The neural crest is a multipotent, migratory cell population that is unique to vertebrate embryos and gives rise to many derivatives, ranging from the peripheral nervous system to the craniofacial skeleton and pigment cells. A multimodule gene regulatory network mediates the complex process of neural crest formation, which involves the early induction and maintenance of the precursor pool, emigration of the neural crest progenitors from the neural tube via an epithelial to mesenchymal transition, migration of progenitor cells along distinct pathways and overt differentiation into diverse cell types. Here, we review our current understanding of these processes and discuss the molecular players that are involved in the neural crest gene regulatory network.
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            A transient placental source of serotonin for the fetal forebrain

            Serotonin (5-hydroxytryptamine; 5-HT) is thought to regulate neurodevelopmental processes through maternal-fetal interactions that have long-term mental health implications. Dogma states that beyond fetal 5-HT neurons, there are significant maternal contributions to fetal 5-HT during pregnancy 1,2 , but this has not been tested empirically. To examine putative central and peripheral sources of embryonic brain 5-HT, we used the Pet-1−/− mice in which most dorsal raphe (DR) neurons lack 5-HT 3 . Measures of 5-HT revealed previously unknown differences in accumulation between the fore- and hindbrain during early and late fetal stages, through an exogenous source of 5-HT. We show that this source is not of maternal origin. Using additional genetic strategies, a new technology for studying placental biology ex vivo, and direct manipulation of placental neosynthesis, we investigated the nature of this exogenous source and uncovered a placental 5-HT synthetic pathway from a maternal tryptophan precursor, in both mice and humans. This study reveals a new, direct role for placental metabolic pathways in modulating fetal brain development and implicates novel maternal-placental-fetal interactions that could underlie the pronounced impact of 5-HT on long-lasting mental health outcomes.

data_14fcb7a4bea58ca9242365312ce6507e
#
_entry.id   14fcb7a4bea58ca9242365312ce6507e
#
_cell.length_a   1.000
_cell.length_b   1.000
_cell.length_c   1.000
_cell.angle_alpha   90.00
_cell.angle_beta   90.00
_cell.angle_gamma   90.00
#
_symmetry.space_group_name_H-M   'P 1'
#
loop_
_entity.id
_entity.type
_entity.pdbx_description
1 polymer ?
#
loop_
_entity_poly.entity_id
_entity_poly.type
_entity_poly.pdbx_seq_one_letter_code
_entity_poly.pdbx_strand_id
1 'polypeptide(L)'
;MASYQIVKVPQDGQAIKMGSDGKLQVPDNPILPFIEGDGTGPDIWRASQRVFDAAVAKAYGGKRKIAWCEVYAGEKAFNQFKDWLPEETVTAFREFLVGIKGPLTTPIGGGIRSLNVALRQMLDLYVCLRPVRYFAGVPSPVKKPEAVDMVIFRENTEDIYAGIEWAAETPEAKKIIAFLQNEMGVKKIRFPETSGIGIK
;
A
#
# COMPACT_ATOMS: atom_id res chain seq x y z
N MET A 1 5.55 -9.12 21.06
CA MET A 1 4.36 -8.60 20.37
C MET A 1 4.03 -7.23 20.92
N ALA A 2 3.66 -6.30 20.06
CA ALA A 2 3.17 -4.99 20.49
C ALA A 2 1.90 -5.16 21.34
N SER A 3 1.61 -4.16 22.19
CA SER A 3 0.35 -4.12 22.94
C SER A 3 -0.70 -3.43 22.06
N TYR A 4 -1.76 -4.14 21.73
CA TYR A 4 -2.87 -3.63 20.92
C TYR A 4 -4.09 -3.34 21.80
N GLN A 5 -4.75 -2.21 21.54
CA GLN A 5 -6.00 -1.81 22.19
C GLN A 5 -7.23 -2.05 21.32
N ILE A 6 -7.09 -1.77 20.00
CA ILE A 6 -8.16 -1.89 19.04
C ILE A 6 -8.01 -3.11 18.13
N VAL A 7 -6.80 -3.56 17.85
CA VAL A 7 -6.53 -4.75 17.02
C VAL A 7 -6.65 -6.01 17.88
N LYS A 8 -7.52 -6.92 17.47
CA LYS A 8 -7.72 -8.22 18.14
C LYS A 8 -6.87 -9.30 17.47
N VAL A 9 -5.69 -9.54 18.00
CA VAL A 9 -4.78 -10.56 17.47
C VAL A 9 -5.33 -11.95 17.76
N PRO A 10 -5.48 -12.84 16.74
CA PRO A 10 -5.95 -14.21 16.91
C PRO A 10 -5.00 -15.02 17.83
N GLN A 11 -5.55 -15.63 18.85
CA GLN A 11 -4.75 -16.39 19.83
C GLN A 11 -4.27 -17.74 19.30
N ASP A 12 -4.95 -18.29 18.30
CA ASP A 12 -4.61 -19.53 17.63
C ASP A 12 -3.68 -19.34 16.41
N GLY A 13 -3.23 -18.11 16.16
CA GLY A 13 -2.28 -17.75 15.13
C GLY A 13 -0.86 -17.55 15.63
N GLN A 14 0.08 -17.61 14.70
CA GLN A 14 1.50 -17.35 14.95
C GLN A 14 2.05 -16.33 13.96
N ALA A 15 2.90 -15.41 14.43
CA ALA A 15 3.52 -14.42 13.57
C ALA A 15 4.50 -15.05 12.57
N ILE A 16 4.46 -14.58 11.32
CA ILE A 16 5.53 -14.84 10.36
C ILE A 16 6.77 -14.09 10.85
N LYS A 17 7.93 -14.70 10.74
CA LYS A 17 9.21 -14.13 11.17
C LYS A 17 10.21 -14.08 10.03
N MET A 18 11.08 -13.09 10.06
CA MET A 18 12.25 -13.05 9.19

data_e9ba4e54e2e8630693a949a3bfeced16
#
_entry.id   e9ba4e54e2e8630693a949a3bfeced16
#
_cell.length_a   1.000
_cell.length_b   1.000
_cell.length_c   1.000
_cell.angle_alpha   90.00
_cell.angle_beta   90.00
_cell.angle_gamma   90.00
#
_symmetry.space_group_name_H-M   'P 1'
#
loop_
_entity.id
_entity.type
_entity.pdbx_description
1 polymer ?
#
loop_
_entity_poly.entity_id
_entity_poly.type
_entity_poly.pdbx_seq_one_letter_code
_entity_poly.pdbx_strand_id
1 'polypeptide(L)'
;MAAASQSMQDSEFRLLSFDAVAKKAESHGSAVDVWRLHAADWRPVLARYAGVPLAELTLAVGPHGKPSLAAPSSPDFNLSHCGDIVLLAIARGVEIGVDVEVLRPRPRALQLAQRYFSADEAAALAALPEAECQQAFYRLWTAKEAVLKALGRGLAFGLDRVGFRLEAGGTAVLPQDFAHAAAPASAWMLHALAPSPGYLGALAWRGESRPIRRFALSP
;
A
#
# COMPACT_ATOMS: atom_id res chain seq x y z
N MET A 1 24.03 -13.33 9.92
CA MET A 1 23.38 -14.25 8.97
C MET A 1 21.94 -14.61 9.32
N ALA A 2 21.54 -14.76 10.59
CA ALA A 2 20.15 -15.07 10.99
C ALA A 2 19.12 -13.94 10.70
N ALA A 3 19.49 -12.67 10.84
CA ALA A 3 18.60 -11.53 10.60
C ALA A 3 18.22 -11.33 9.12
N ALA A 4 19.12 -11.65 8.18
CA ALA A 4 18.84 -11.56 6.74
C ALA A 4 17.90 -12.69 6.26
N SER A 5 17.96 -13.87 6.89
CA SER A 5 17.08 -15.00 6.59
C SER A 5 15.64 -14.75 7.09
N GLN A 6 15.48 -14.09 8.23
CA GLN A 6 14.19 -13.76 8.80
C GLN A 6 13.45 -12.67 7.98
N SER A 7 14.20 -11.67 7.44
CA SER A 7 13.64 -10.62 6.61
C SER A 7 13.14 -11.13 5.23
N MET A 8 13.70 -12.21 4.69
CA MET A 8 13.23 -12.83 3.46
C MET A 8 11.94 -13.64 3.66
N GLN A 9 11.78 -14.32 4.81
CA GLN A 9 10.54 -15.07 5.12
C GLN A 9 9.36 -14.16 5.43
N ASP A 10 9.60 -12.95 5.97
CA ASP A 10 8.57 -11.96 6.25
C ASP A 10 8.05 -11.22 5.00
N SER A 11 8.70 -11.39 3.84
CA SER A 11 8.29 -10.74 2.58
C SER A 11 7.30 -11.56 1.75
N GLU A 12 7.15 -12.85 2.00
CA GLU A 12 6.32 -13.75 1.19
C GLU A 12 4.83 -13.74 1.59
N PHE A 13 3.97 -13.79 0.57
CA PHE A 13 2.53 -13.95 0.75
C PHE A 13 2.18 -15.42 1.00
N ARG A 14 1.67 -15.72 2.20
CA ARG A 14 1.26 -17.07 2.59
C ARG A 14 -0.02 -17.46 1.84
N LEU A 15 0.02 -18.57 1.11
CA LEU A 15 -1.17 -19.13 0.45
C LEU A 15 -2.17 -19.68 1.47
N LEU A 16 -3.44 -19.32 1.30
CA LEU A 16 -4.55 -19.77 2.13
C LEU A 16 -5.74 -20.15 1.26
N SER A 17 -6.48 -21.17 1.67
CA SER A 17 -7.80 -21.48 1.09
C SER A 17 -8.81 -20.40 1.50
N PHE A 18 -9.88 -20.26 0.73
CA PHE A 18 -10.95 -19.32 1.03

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              Author and article information

              Affiliations
              [1 ]Max-Delbrück-Center for Molecular Medicine (MDC), Berlin, Germany
              Author notes
              [* ]Corresponding author's e-mail address: sbashammakh@ 123456hotmail.de
              Contributors
              (View ORCID Profile)
              Journal
              SOR-LIFE
              ScienceOpen Research
              ScienceOpen
              2199-1006
              22 December 2014
              : 0 (ID: 501d70cc-221a-444f-a69e-b74f39809599 )
              : 0
              : 1-9
              2326:XE
              10.14293/S2199-1006.1.SOR-LIFE.AWPDLZ.v1
              © 2014 S. Bashammakh et al.

              This work has been published open access under Creative Commons Attribution License CC BY 4.0 , which permits unrestricted use, distribution, and reproduction in any medium, provided the original work is properly cited. Conditions, terms of use and publishing policy can be found at www.scienceopen.com .

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              Figures: 4, Tables: 0, References: 54, Pages: 9
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              Original article

              Life sciences

              serotonin, zebrafish, pharyngeal arches, neural crest cells